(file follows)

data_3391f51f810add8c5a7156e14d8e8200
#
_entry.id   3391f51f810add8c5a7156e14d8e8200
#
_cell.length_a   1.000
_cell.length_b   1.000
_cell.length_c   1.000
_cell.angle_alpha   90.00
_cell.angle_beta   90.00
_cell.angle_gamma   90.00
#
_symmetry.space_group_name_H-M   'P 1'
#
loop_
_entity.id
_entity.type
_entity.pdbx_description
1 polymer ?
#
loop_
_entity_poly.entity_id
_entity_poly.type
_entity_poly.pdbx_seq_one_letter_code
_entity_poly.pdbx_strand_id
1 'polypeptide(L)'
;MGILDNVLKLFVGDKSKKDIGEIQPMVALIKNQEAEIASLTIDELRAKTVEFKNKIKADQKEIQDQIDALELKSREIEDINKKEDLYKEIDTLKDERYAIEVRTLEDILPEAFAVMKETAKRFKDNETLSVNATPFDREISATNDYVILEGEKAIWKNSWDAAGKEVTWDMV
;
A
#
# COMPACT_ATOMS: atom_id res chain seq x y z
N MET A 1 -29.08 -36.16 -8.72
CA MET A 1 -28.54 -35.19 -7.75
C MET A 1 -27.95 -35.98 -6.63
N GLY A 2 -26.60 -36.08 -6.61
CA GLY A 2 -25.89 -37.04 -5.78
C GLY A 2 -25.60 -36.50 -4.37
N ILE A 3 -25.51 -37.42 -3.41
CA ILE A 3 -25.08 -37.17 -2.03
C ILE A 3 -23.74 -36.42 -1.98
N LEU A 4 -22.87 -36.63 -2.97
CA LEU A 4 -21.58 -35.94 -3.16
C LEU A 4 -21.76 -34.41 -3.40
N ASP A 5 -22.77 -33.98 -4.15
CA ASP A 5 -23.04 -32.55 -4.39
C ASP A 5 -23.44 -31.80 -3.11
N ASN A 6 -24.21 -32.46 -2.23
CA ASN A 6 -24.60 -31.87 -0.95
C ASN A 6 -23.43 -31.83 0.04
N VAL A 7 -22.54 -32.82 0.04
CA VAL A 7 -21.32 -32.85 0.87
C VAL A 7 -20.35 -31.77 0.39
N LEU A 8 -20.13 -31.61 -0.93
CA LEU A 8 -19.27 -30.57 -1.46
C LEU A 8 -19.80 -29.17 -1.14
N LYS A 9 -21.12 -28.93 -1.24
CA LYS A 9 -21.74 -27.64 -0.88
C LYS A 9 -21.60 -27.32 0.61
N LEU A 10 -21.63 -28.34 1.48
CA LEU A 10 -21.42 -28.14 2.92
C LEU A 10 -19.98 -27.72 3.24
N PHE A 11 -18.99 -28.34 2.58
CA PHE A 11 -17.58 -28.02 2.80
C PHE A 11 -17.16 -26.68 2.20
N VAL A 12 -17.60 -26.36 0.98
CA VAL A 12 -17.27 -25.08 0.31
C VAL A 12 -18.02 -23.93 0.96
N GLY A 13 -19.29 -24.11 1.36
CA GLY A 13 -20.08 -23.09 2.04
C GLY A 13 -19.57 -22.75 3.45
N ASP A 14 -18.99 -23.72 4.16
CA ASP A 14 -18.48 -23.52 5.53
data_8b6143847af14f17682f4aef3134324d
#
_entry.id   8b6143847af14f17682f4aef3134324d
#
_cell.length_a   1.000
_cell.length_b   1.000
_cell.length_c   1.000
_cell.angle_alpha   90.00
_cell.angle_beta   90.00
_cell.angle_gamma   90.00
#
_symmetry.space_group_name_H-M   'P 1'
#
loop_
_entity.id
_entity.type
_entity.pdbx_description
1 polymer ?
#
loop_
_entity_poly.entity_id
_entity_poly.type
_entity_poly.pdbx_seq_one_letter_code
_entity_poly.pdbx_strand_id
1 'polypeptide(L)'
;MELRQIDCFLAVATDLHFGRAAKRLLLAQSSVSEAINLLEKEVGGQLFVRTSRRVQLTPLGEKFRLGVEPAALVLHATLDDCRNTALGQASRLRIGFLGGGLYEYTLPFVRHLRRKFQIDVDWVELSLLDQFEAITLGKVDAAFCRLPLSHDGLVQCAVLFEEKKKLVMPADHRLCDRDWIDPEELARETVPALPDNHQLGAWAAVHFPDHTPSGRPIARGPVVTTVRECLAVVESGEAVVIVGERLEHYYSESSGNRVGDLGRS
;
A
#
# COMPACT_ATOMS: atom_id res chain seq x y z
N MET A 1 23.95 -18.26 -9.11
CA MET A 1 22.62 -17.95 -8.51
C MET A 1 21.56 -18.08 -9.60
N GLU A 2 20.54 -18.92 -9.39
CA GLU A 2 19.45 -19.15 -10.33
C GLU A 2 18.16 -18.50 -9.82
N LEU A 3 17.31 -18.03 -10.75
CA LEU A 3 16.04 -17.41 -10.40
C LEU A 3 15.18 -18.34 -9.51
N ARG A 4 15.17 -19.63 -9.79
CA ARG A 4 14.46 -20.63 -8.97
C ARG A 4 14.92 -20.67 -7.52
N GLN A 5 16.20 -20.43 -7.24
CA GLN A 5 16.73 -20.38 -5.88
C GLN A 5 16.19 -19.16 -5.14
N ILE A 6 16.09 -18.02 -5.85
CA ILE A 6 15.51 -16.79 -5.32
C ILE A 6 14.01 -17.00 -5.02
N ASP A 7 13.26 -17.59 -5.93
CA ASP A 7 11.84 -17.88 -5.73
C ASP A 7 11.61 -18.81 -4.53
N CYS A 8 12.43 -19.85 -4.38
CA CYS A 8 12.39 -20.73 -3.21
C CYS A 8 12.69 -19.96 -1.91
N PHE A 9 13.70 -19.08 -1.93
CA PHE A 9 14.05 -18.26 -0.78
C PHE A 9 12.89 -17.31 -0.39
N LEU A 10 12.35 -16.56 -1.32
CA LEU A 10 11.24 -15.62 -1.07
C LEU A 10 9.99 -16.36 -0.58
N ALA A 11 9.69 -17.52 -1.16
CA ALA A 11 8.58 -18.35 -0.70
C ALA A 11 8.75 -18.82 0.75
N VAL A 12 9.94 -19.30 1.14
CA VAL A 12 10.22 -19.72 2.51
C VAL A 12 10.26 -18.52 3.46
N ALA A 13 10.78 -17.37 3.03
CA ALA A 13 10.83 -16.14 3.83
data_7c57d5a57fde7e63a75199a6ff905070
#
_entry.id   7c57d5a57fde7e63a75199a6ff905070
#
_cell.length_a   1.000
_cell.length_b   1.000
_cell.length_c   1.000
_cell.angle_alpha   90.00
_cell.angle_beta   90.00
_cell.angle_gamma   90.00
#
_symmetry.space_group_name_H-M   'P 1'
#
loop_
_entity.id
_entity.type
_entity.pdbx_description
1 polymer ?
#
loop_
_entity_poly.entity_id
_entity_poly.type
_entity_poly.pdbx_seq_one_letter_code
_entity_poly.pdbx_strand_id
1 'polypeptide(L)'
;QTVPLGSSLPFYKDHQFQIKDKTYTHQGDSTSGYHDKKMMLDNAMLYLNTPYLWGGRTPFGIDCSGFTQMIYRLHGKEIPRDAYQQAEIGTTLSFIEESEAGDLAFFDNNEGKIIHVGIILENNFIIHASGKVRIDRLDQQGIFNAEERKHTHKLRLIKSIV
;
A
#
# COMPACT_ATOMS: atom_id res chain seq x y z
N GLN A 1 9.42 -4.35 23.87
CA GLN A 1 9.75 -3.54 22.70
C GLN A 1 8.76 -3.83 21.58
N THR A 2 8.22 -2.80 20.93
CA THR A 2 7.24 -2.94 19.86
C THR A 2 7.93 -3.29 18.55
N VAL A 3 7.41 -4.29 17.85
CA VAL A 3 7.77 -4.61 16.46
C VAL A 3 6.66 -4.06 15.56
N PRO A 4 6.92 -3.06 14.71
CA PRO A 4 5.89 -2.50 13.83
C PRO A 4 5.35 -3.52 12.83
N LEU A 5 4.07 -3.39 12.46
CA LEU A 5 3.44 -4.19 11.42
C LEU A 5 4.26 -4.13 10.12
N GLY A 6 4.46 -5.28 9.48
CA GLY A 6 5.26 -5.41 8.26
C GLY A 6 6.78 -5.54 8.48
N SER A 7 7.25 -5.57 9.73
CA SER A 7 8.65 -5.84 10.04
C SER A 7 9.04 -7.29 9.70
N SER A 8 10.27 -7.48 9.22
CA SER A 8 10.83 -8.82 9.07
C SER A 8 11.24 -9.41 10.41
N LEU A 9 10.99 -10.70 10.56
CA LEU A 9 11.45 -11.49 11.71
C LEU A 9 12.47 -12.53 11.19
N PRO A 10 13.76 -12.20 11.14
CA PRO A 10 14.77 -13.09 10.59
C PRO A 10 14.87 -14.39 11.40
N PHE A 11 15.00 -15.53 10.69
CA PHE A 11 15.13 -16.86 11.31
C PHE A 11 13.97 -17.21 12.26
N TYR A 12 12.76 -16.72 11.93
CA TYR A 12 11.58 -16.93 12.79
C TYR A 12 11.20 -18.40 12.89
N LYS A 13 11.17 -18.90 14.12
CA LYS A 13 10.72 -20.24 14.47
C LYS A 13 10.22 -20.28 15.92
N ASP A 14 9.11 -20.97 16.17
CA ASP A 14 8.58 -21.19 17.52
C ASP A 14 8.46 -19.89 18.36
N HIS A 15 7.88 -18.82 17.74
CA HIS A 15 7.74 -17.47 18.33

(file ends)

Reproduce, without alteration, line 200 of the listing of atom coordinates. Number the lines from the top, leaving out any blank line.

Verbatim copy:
N PHE A 11 15.00 -15.53 10.69